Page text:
The twelfth day of Christmas – Epiphany

On the twelfth day of Christmas,

my true love gave me

Twelve Drummings Drumming

Eleven Pipers Piping,

Ten Lords a-Leaping,

Nine Ladies Dancing,

Eight Maids a-milking,

Seven Swans a-swimming,

Six Geese a-laying,

Five Gold Rings,

Four Calling Birds,

Three French Hens,

Two Turtle Doves,

and

A Partridge in a Pear Tree.

According to the tradition, the Twelve Drummers represent the twelve points of belief of the Apostles’ Creed. I shall not bother you with the content of the Creed: it is either known or to be found, if you are interested, somewhere online, although I have not checked.

The Twelve Drummers, for me, coincide today with the Feast of Epiphany, as it seems I started a day too late. The RC Church celebrated Epiphany last Sunday but the true date is the sixth of January. In France, it is the day where we eat a special cake – according to the regions, a galette des rois (mostly in the Northern parts) either with frangipane or not, and a kind of brioche in the Southern parts with or without fruits confits but always big grains of sugar.

As we belong to the North through Father’s family and our living in Paris, and to the South through Mother’s family and The House in the Dordogne, we have both cakes. Do not think us greedy: the tradition has now been made wide; the season of these cakes begins after Christmas and lasts well until Lent, that is February and sometimes March in the case of the brioche kind, with a break for pancakes at the beginning of February. Therefore, we have (almost) all the time in the world to taste the galette à la frangipane and the gâteau brioche des Rois.

I shall tell you more about the traditions attached to the celebration and the cake when you stop by to have a cup of coffee or tea on Saturday as these are the very beverages to drink with both cakes. Unless you prefer cider or champagne. Meanwhile, I thought you might like to try your hand at baking a galette. So here is a link to a blog that will give you the recipe:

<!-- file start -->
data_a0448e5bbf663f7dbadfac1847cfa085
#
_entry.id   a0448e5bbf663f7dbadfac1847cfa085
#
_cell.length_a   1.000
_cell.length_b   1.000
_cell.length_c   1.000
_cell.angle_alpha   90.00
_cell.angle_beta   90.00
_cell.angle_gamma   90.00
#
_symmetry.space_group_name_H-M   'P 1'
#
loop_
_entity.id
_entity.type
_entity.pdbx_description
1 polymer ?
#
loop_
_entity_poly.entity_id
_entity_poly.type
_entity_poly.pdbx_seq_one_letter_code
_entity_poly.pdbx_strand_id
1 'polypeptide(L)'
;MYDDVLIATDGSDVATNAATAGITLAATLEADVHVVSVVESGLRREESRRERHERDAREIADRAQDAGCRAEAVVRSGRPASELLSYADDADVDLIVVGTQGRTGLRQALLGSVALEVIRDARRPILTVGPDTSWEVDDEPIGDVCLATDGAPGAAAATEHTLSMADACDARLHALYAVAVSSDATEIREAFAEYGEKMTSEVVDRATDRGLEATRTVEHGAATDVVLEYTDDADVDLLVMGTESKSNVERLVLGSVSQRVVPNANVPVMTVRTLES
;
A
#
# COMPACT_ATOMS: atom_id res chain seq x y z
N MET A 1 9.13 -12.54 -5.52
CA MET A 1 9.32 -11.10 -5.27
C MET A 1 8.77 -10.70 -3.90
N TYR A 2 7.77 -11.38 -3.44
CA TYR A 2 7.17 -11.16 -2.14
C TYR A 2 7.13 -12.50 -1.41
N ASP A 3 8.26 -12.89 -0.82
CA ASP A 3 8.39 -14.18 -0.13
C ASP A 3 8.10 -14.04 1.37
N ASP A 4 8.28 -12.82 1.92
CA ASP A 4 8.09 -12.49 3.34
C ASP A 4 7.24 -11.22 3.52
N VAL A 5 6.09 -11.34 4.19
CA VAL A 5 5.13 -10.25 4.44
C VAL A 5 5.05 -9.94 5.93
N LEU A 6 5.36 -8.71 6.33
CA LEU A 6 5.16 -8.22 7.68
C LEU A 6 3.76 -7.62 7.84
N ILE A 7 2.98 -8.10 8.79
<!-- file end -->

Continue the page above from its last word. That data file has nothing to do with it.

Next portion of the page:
And so, friends and readers, the Twelve Drummers drum us out of the Christmas time. One more Sunday for the RC Church with the Baptism of Christ in Jordan, and we are back to the “ordinary liturgical” time also called “time of the Church”. We leave the gold, red and white collours of Celebration for the green of the usual. Time for us to pack the decorations and drive the tree to the déchetterie (waste disposal site) of The Village, after what a fellow reader in a reading group calls “the annual tinsellectomy”.

I am always sad when this time comes, as many people I believe. But in France it is time to send greetings for the New Year. Postcards are to be written and sent from after Christmas until the end of January, which is different from the Anglo-Saxon custom of sending “Season’s Greetings” before Christmas. This is coming to France as all things Anglo-Saxon, but, at home, we keep the French way.

There is also a saying in Dordogne that comes true on the Fest of Epiphany:

A la Sainte Luce,

les jours avancent d’un saut de puce;

pour les Rois,

ils avancent d’un pas de roi. 

I shall not be able to keep the rhymes but the meaning is that for Saint Lucy (Luce), the light is growing as if making a chip leap – this is linked to the Julian Calendar  (see:

but for the Epiphany and the Day of the Three Kings, the light is growing as if making a king’s step, which means that from that date the light truly begins to be longer. Winter will be with us in January and until the middle of February. Afterwards, Spring will come in. In January, snowdrops will appear. Mimosa trees will start blossoming for the second of January and the pancakes, and daffodils should be here by the end of February, beginning of March, IF the weather keeps its ancient rules…

Meanwhile, there will be hyacinths in the house and hardy narcissi that have been planted regularly since Autumn and kept in the dark.

So, let the Drummers drum and let us thrive indoors with books and music still for a while. But good bye Christmas: after having received the presents of our true love, for us, of the Northern Hemisphere, Spring is on its way!

On the twelfth day of Christmas,

my true love gave me

Twelve Drummings Drumming

Eleven Pipers Piping,

Ten Lords a-Leaping,

Nine Ladies Dancing,

Eight Maids a-milking,

Seven Swans a-swimming,

Six Geese a-laying,

Five Gold Rings,

Four Calling Birds,

Three French Hens,

Two Turtle Doves,

and

A Partridge in a Pear Tree.

“La Marche des Rois”

(The Kings March – traditional French carol for the Feast of Epiphany)

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